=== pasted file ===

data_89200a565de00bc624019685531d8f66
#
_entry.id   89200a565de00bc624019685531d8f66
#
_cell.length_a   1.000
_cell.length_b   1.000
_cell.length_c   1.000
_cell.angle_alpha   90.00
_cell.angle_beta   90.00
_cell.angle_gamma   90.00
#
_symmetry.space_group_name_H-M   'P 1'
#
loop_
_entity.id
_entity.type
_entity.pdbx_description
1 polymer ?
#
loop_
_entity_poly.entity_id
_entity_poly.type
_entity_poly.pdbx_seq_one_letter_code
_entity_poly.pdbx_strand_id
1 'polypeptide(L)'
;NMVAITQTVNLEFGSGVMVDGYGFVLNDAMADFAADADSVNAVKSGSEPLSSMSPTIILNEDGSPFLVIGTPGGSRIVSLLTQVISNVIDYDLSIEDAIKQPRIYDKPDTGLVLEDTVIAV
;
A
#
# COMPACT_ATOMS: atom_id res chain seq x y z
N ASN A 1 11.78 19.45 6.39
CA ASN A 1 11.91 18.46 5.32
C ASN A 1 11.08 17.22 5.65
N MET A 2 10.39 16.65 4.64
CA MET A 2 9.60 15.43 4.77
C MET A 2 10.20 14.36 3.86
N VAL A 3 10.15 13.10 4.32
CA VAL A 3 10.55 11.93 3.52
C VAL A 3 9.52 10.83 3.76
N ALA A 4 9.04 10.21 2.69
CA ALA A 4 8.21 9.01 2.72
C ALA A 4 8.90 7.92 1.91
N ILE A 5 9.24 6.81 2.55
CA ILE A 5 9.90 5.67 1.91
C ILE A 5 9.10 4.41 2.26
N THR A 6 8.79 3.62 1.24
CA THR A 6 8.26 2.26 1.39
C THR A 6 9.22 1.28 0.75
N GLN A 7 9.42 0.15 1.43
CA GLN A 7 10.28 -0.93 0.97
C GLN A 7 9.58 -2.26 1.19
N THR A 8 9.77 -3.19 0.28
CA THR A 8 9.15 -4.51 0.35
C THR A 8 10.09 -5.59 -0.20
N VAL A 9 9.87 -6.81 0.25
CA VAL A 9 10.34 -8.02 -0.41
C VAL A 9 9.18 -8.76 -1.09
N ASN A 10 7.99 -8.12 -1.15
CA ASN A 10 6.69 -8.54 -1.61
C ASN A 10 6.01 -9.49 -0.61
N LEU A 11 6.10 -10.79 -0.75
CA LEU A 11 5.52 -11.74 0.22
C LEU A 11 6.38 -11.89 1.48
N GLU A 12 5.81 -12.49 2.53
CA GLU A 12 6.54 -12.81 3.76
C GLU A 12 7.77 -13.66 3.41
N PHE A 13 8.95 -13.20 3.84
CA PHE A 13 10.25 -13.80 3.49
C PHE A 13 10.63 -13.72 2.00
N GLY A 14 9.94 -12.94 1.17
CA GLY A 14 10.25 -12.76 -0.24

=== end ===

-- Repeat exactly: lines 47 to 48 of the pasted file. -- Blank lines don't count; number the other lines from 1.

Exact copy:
CA THR A 6 8.26 2.26 1.39
C THR A 6 9.22 1.28 0.75